LIST OF WARS: DETAILS
Uprisings in Colonial Angola
Battle deaths: 2,000 
Nation(s) involved and/or conflict territory [note]
The Bailundo Revolt of 1902 was the last attempt by the Ovimbundu peoples to resist Portuguese colonization. The revolt, prompted by the declining price of rubber, pitted rival traders against one another. However, while the Portuguese maintained ethnic and national solidarity, the Ovimbundu continued to engage in slave raids. The Portuguese suppressed the rebellion and annexed the Central Highlands.
Degredado settlers and Boer farmers stole natives’lands, impressing and deporting workers to plantations. Portuguese authorities arrested the king of Bailundo after an Ovimbundu celebration in which natives consumed Portuguese rum, allegedly without paying. The king’s advisor, Mutu ya Kevela, allied with Bailundo’s neighboring kingdoms and launched a liberation war. He told his council, rallying them to fight, "Before the traders came we had our own home-brewed beer, we lived long lives and were strong." Kevela’s troops killed Portuguese colonists and burned down their trading posts. The native revolt spread towards Bié, but Portuguese troops stationed in Benguela and Moçâmedes put down the revolt. The war ended in 1903, almost two years later, with the Portuguese victorious and Kevela dead.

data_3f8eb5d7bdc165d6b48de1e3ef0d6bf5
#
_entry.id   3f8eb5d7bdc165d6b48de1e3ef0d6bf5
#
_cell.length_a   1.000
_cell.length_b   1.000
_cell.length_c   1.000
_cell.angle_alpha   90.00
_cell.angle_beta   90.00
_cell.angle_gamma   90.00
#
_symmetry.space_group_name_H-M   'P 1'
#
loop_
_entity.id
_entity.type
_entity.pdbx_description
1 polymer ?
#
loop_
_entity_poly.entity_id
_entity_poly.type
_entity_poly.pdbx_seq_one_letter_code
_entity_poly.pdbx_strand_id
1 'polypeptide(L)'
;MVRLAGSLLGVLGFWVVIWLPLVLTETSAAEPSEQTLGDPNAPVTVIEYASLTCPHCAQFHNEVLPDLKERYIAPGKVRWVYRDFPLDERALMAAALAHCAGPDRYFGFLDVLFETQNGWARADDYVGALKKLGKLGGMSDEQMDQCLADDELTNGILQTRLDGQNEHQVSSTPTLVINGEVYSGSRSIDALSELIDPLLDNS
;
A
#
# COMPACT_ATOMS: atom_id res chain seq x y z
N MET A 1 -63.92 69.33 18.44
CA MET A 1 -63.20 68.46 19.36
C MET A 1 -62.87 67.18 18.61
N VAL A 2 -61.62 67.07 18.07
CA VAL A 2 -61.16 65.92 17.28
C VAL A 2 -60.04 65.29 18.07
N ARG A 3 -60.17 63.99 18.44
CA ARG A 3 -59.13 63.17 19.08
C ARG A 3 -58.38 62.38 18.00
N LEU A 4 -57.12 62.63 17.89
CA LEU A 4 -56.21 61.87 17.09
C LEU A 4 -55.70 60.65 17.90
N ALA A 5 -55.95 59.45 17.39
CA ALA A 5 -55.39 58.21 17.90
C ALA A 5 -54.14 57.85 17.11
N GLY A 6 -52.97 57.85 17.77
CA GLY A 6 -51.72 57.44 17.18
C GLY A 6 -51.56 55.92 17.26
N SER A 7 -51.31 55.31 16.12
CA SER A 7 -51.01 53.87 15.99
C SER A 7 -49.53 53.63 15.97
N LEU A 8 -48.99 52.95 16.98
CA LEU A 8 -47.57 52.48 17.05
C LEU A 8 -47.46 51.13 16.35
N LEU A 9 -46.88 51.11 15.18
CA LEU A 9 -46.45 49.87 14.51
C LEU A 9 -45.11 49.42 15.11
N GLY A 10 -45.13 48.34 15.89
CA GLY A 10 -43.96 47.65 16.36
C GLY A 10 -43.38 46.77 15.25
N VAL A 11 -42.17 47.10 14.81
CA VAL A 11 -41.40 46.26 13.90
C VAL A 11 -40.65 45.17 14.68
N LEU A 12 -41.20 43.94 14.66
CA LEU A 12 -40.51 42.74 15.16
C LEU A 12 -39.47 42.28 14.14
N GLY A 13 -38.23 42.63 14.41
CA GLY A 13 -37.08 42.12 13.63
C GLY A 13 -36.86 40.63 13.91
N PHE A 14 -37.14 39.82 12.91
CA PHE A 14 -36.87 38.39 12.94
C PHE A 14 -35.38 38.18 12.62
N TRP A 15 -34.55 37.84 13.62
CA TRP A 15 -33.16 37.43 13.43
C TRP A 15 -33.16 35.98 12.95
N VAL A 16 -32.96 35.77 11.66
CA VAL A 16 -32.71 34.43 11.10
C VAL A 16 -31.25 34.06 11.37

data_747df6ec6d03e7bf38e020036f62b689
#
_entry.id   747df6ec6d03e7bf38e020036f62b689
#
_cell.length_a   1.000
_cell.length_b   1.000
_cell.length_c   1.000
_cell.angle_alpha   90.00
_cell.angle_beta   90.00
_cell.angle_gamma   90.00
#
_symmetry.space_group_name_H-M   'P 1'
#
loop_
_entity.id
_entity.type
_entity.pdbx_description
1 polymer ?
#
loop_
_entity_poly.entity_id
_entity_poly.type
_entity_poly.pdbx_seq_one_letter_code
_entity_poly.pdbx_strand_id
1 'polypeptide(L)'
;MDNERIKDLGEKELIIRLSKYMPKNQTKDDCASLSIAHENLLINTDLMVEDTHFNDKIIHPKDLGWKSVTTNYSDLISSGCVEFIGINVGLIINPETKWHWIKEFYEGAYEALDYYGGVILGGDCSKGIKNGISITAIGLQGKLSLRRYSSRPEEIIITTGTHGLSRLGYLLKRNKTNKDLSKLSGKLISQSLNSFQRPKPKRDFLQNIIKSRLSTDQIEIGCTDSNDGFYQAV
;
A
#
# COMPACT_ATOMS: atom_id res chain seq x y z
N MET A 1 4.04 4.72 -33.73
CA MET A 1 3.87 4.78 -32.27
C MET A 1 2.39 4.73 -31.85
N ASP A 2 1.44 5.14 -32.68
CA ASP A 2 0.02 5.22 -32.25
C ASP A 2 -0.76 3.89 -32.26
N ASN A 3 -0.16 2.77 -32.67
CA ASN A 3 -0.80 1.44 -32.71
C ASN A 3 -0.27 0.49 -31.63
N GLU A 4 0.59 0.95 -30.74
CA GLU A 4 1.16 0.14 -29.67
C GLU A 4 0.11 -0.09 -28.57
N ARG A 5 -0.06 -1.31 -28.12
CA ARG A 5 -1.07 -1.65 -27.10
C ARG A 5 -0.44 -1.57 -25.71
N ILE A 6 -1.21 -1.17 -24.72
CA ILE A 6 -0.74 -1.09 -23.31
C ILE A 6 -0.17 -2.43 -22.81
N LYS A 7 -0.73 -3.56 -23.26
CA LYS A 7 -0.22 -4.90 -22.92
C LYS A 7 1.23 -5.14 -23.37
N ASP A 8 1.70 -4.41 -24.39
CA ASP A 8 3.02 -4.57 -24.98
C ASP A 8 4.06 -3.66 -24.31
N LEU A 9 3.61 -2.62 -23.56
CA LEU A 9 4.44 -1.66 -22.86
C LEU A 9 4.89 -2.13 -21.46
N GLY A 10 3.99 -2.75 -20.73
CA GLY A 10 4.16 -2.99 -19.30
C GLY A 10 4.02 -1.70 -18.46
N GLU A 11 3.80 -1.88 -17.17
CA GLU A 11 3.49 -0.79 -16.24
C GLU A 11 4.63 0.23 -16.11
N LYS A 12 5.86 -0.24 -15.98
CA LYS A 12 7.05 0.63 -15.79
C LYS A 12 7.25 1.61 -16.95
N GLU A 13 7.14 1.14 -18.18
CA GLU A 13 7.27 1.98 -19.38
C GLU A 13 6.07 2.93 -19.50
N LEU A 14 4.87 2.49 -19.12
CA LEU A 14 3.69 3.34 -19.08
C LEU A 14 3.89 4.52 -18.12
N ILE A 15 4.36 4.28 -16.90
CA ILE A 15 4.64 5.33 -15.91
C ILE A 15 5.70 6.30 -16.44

Source: Wikipedia, published under the GNU FDL. Retrieved 2014-03-09
In 1904, the Kwanyama Ovambo defeated the Portuguese, eradicating the Portuguese force with assistance from German-run South-West Africa which wanted to wrest control of Angola from the Portuguese.
Reading: Fage, John Donnelly; Desmond J. Clark; A. D. Roberts; Roland Oliver (19896). The Cambridge History of Africa: 1905 to 1940. p. 521.
SOURCES: FATALITY DATA
Notes on fatalities
 Battle deaths: Correlates of War, Extra-State War Data v4.0, retrieved 2013-07-31.
NOTE ON NATION DATA
NOTE! Nation data for this war may be inconlusive or incomplete. In most cases it reflects which nations were involved with troops in this war, but in some it may instead reflect the contested territory.
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